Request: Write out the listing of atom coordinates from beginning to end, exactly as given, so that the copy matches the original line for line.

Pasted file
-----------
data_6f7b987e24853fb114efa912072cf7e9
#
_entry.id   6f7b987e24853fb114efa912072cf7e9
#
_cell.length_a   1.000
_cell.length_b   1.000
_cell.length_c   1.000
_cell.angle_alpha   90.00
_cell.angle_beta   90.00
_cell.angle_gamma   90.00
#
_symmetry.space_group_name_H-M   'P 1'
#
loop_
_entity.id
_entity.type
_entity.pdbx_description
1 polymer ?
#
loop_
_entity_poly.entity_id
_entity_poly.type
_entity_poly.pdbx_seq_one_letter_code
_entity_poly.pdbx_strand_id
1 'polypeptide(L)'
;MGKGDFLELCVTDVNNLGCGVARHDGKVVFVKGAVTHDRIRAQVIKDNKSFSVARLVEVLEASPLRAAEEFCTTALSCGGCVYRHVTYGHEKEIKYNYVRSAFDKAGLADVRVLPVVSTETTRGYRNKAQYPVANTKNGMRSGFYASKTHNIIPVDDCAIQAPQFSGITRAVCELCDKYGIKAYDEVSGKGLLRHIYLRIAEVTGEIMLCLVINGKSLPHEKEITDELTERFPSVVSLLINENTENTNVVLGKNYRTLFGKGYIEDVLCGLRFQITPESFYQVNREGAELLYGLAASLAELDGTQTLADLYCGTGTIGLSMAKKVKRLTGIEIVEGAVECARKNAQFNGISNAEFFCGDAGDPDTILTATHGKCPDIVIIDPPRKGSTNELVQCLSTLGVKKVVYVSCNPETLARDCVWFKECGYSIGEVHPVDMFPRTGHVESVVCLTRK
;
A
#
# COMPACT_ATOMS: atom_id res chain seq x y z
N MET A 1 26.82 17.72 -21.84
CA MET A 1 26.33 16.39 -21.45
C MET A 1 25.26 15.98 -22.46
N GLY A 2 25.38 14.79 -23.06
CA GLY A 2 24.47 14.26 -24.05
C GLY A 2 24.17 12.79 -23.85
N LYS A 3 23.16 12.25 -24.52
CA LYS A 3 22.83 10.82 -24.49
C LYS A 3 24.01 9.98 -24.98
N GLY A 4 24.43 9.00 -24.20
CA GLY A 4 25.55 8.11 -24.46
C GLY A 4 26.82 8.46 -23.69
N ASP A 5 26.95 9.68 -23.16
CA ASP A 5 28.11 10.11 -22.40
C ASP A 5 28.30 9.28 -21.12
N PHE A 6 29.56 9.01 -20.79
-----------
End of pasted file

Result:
data_6f7b987e24853fb114efa912072cf7e9
#
_entry.id   6f7b987e24853fb114efa912072cf7e9
#
_cell.length_a   1.000
_cell.length_b   1.000
_cell.length_c   1.000
_cell.angle_alpha   90.00
_cell.angle_beta   90.00
_cell.angle_gamma   90.00
#
_symmetry.space_group_name_H-M   'P 1'
#
loop_
_entity.id
_entity.type
_entity.pdbx_description
1 polymer ?
#
loop_
_entity_poly.entity_id
_entity_poly.type
_entity_poly.pdbx_seq_one_letter_code
_entity_poly.pdbx_strand_id
1 'polypeptide(L)'
;MGKGDFLELCVTDVNNLGCGVARHDGKVVFVKGAVTHDRIRAQVIKDNKSFSVARLVEVLEASPLRAAEEFCTTALSCGGCVYRHVTYGHEKEIKYNYVRSAFDKAGLADVRVLPVVSTETTRGYRNKAQYPVANTKNGMRSGFYASKTHNIIPVDDCAIQAPQFSGITRAVCELCDKYGIKAYDEVSGKGLLRHIYLRIAEVTGEIMLCLVINGKSLPHEKEITDELTERFPSVVSLLINENTENTNVVLGKNYRTLFGKGYIEDVLCGLRFQITPESFYQVNREGAELLYGLAASLAELDGTQTLADLYCGTGTIGLSMAKKVKRLTGIEIVEGAVECARKNAQFNGISNAEFFCGDAGDPDTILTATHGKCPDIVIIDPPRKGSTNELVQCLSTLGVKKVVYVSCNPETLARDCVWFKECGYSIGEVHPVDMFPRTGHVESVVCLTRK
;
A
#
# COMPACT_ATOMS: atom_id res chain seq x y z
N MET A 1 26.82 17.72 -21.84
CA MET A 1 26.33 16.39 -21.45
C MET A 1 25.26 15.98 -22.46
N GLY A 2 25.38 14.79 -23.06
CA GLY A 2 24.47 14.26 -24.05
C GLY A 2 24.17 12.79 -23.85
N LYS A 3 23.16 12.25 -24.52
CA LYS A 3 22.83 10.82 -24.49
C LYS A 3 24.01 9.98 -24.98
N GLY A 4 24.43 9.00 -24.20
CA GLY A 4 25.55 8.11 -24.46
C GLY A 4 26.82 8.46 -23.69
N ASP A 5 26.95 9.68 -23.16
CA ASP A 5 28.11 10.11 -22.40
C ASP A 5 28.30 9.28 -21.12
N PHE A 6 29.56 9.01 -20.79